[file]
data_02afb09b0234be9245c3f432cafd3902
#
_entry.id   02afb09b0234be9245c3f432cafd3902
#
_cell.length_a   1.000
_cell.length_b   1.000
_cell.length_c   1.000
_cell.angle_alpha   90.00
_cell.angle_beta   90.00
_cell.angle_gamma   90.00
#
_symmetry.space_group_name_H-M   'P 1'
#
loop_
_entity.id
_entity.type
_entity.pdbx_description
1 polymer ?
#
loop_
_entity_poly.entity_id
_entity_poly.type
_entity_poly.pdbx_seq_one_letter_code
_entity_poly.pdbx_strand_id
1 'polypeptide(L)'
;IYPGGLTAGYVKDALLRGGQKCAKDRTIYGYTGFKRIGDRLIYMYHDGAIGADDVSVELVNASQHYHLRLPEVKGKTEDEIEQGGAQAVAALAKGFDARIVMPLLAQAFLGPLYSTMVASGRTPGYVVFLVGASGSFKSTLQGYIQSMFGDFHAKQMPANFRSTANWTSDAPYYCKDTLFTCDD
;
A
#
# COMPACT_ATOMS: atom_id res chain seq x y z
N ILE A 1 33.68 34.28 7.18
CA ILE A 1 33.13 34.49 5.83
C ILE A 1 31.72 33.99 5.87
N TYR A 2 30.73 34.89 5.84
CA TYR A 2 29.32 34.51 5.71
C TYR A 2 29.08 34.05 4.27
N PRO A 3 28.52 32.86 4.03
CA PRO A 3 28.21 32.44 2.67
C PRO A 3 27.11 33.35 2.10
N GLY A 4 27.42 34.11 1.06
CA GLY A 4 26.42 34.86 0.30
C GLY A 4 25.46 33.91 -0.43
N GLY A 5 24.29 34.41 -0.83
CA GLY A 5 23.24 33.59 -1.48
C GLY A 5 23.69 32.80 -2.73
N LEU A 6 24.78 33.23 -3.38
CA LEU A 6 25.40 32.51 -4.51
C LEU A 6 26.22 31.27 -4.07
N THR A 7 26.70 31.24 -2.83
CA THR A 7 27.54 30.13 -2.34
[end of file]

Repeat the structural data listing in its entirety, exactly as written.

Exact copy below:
data_02afb09b0234be9245c3f432cafd3902
#
_entry.id   02afb09b0234be9245c3f432cafd3902
#
_cell.length_a   1.000
_cell.length_b   1.000
_cell.length_c   1.000
_cell.angle_alpha   90.00
_cell.angle_beta   90.00
_cell.angle_gamma   90.00
#
_symmetry.space_group_name_H-M   'P 1'
#
loop_
_entity.id
_entity.type
_entity.pdbx_description
1 polymer ?
#
loop_
_entity_poly.entity_id
_entity_poly.type
_entity_poly.pdbx_seq_one_letter_code
_entity_poly.pdbx_strand_id
1 'polypeptide(L)'
;IYPGGLTAGYVKDALLRGGQKCAKDRTIYGYTGFKRIGDRLIYMYHDGAIGADDVSVELVNASQHYHLRLPEVKGKTEDEIEQGGAQAVAALAKGFDARIVMPLLAQAFLGPLYSTMVASGRTPGYVVFLVGASGSFKSTLQGYIQSMFGDFHAKQMPANFRSTANWTSDAPYYCKDTLFTCDD
;
A
#
# COMPACT_ATOMS: atom_id res chain seq x y z
N ILE A 1 33.68 34.28 7.18
CA ILE A 1 33.13 34.49 5.83
C ILE A 1 31.72 33.99 5.87
N TYR A 2 30.73 34.89 5.84
CA TYR A 2 29.32 34.51 5.71
C TYR A 2 29.08 34.05 4.27
N PRO A 3 28.52 32.86 4.03
CA PRO A 3 28.21 32.44 2.67
C PRO A 3 27.11 33.35 2.10
N GLY A 4 27.42 34.11 1.06
CA GLY A 4 26.42 34.86 0.30
C GLY A 4 25.46 33.91 -0.43
N GLY A 5 24.29 34.41 -0.83
CA GLY A 5 23.24 33.59 -1.48
C GLY A 5 23.69 32.80 -2.73
N LEU A 6 24.78 33.23 -3.38
CA LEU A 6 25.40 32.51 -4.51
C LEU A 6 26.22 31.27 -4.07
N THR A 7 26.70 31.24 -2.83
CA THR A 7 27.54 30.13 -2.34